By Sr. Kate Reid, ASC

Last year marked the 30th anniversary of the Sanctuary Movement in the St. Louis area.  Since we Adorers declared ourselves to be sanctuary for Guatemalan and Salvadoran refugees in 1985 and supported the ministry in St. Louis with donations and people, we were asked to participate in the anniversary celebration in March that was sponsored by Interfaith Committee on Latin America.

Sanctuary movement march in Washington D.C. September 29, 1986.  In the picture are ASCs Annette Embrich, Kate Reid, Kris Schrader and Anna Marie, CSJ.
I was invited to be part of the panel of presenters who discussed how the Sanctuary Movement developed in those years. I talked about the Adorers’ year-long corporate discernment process that resulted in a strong vote of support for our declaring sanctuary.

As background, 30 years ago, St. Louisans took a risk and joined the national Sanctuary Movement, opening homes, churches and communities to families and individuals fleeing repression in Central America, often from regimes supported by the U.S. government.

They listened to their stories, accompanied them in their daily lives, arranged for medical care, and helped them move on to safety.

The detailed story of what exactly the Adorers did in the Sanctuary Movement is told in boxes and albums of photos, clippings and documents from that era in the Ruma Archives.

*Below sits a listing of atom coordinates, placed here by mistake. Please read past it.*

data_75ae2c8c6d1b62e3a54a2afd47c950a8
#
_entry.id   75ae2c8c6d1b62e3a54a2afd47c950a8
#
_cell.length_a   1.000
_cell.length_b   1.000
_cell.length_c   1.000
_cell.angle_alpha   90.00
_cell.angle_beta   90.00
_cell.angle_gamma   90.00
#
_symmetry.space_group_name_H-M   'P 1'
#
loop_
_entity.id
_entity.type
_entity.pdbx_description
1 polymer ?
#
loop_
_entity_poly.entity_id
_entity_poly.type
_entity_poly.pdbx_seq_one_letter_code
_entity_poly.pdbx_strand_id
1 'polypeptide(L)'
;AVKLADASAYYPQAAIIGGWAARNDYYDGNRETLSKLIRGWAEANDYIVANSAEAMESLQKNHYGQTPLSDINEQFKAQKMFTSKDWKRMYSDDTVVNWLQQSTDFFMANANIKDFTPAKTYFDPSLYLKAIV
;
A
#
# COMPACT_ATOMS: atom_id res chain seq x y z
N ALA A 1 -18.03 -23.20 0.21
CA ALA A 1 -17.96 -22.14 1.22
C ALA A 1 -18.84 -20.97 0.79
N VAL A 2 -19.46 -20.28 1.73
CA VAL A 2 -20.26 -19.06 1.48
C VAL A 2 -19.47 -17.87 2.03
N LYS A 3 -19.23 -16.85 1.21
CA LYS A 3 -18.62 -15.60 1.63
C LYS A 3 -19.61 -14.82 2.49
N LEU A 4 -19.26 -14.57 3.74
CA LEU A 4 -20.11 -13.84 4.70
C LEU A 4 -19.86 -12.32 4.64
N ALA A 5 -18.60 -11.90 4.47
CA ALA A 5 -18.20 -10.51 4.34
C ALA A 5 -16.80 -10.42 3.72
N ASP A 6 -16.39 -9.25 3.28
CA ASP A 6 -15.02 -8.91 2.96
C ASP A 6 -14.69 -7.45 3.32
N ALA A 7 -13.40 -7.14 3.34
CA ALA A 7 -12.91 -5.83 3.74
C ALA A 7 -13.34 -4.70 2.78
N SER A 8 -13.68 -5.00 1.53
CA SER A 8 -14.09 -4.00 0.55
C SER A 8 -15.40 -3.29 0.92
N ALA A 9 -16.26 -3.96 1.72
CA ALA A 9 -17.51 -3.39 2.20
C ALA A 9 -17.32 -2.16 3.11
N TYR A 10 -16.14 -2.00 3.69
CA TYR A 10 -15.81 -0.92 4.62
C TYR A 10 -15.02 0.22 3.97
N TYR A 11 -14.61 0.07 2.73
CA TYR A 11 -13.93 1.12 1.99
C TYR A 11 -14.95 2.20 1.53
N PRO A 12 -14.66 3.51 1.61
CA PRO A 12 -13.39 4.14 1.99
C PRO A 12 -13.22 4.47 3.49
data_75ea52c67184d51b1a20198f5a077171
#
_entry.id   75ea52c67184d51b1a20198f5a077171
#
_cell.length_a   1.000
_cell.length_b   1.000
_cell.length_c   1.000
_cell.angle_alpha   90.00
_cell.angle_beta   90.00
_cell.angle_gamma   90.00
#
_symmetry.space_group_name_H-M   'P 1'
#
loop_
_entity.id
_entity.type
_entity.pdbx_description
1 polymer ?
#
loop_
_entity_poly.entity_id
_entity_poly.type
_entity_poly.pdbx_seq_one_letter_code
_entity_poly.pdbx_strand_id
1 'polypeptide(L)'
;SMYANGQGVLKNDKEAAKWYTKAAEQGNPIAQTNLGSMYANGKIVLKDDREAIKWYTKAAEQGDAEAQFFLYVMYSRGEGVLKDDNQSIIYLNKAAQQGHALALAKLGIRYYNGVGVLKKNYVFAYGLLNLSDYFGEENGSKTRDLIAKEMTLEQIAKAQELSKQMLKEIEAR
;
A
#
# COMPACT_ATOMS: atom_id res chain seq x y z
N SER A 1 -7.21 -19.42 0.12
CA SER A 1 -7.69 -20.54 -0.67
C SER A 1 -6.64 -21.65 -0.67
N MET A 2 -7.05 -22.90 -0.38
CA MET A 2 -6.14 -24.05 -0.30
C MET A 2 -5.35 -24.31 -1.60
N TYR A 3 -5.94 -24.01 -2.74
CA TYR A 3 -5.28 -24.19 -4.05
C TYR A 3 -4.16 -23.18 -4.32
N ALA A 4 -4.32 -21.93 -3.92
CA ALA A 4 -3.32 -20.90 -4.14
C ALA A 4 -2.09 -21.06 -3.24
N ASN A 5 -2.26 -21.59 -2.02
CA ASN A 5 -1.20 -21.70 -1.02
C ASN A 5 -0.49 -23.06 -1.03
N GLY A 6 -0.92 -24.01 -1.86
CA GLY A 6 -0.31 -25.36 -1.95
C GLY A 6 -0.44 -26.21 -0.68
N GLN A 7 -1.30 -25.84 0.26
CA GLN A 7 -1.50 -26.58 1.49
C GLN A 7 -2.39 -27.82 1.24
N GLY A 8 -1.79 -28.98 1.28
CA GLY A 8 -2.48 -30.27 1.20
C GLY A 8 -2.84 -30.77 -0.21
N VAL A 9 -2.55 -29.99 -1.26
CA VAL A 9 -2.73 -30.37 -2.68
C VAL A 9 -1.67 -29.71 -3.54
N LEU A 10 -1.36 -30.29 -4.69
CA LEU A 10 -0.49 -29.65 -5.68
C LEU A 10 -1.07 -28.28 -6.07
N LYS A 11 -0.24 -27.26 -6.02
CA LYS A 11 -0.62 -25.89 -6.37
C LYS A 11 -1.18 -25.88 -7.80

1 Sactuary ResolutionThis year, 2015, marks the 30th anniversary of the (former) Ruma Province declaring sanctuary to Central American refugees fleeing danger in their own countries.

Sisters voted in September 1985 on the critical decision whether to publicly provide sanctuary. The vote indicated strong commitment because provision of sanctuary was “so clearly an expression of our beliefs and values,” according to the Adorers’ corporate stand.

3 Guatemalan refugees

The Adorers picked up our first Guatemalan family on Christmas 1985 and made a public declaration of Sanctuary on Jan. 19, 1986. From 1986 to 1992, Adorers welcomed 11 Guatemalans into sanctuary. We accompanied 10 to Canada where they got political asylum. Just one, a young man, eventually became a U.S. citizen in 2004.